Breaking: SW Energy gives up Forest of Dean and Wiltshire exploration licences


Grey squares show the licence blocks which South Western Energy has not accepted

South Western Energy has confirmed it is pulling out of onshore gas exploration in parts of south west England.

Anti-fracking campaigners have described the decision as a victory for people power.

Speaking to DrillOrDrop this evening, the company said it would not be accepting four licences offered in the 14th round in the Forest of Dean and Wiltshire.

But the company’s chairman, Gerwyn Williams, said he would accept licences offered in north Somerset and Dorset.

He said the reason for giving up the licences was low energy prices.

“We want to cut the exposure of our family business.

“It’s a matter of economics and financial exposure

“If energy prices rise in the future we would certainly re apply for the Forest of Dean licences and possible Wiltshire.”

He added that the company might reapply outside of a formal licensing round.

Mr Williams said:

“The areas we are not accepting are the least prospective areas.”

A spokesperson for the Oil and Gas Authority made this statement:

“The OGA can confirm that some blocks offered under the 14th Onshore Licensing Round have not been accepted by those to whom they were offered.

“This means that the licences pertaining to these blocks will not be awarded.

“The blocks concerned include SO50a, SO51a, SO60a, SO60b, SO61, ST84, ST85, ST94 and ST95, which are near the Forest of Dean and near Wiltshire.”

Last year the OGA said these blocks, which were grouped into four licences, were primarily for exploration of coal bed methane.

Public opposition

Mr Williams denied that  public opposition was a reason for not taking up the licences. He told DrillOrDrop:

“We would not bow to public pressure. There was very little public pressure in the Forest of Dean and Wiltshire.”

But campaigners in the Forest of Dean said they believed local opposition was important.

Owen Adams, of Frack Off Our Forest, said:

“Oliver Taylor [a company director] told a Forest of Dean District Councillor that public feeling was a factor in South Western Energy withdrawing.

“At a meeting brokered by Gloucestershire Police we had informed him face to face there was no way we would allow the company to explore for gas.

“We carried out village-by-village surveys and found up to 85% of residents were opposed to gas exploration – we also had thousands of people signing statements of objection, and several hundred people at each demonstration we held.

“So to tell you that public opposition wasn’t a factor contradicts theirs and our experience, and also contradicts what he told the councillor earlier today!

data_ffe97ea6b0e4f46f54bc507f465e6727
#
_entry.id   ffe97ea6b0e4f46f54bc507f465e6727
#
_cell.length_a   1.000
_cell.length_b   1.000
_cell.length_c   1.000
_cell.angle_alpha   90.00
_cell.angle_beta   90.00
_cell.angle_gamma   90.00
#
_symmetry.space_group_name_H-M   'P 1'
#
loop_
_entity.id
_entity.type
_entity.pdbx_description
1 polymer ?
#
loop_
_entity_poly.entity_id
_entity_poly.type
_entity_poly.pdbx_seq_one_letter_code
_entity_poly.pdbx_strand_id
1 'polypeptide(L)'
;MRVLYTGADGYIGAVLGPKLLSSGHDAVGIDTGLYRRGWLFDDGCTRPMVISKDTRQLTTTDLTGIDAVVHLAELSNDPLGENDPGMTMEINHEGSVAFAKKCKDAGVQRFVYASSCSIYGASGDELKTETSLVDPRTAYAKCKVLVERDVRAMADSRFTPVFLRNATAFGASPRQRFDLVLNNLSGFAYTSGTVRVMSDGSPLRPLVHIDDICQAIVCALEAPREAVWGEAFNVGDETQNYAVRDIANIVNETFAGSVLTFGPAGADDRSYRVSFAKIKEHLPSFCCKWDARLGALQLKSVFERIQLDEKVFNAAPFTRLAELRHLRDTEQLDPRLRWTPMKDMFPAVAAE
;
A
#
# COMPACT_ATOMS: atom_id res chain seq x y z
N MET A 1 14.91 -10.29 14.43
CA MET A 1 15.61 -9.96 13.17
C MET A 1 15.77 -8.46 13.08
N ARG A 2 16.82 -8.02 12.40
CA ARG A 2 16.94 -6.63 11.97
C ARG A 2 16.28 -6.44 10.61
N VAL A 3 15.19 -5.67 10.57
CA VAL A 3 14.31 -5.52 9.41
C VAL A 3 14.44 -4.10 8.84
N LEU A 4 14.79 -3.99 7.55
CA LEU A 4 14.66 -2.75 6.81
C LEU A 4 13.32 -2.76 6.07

“Although we have scored a victory our campaign is by no means over. We want to ensure fracking can’t happen in the future, and also we will be helping to stop fracking elsewhere in solidarity with other campaigns.

“South Western Energy pulling out may be partly because they couldn’t raise the funds required – but public pressure was a significant factor, and may also have deterred potential investors. People power and community unity was responsible for beating off the gas explorers, and this will be the case everywhere.”

Successful bidder

South Western was the third most successful companies in last year’s award of exploration licences. It received nine licences, behind only IGas and INEOSs.

Two licences were in the Forest of Dean and two in Wiltshire. The company was also awarded two licences in Dorset and three in Somerset, all of which it plans to keep.

In July, Mr Williams’ companies relinquished licence area in south Wales.

Updated 21.46 on 14/9/2016 to include comment from Frack Off Our Forest

4 replies »

  1. Hard to say much, but as more and more seismics are done nationally we will not doubt start to see the geologically poorer areas given up on. Political pressure could likely be blamed if the geology was looking very promising, but that part of the country isn’t generally considered the most geologically attractive for energy production. Quite possible that the seismics just don’t look very good. However, we should bare in mind that that last couple of years have been dominated by the low oil price. When activists go on about the low activity over the past few years and congratulate themselves (often actually taking credit for it) they never seem to mention that low activity is exactly what is happening across the whole world in conventional and unconventional basins of all productivities right now. The real measure will be what happens once the oil price stabilises.

    • Of course the oil price has influence over investment decisions but so does social licence – no company can operate successfully without it.

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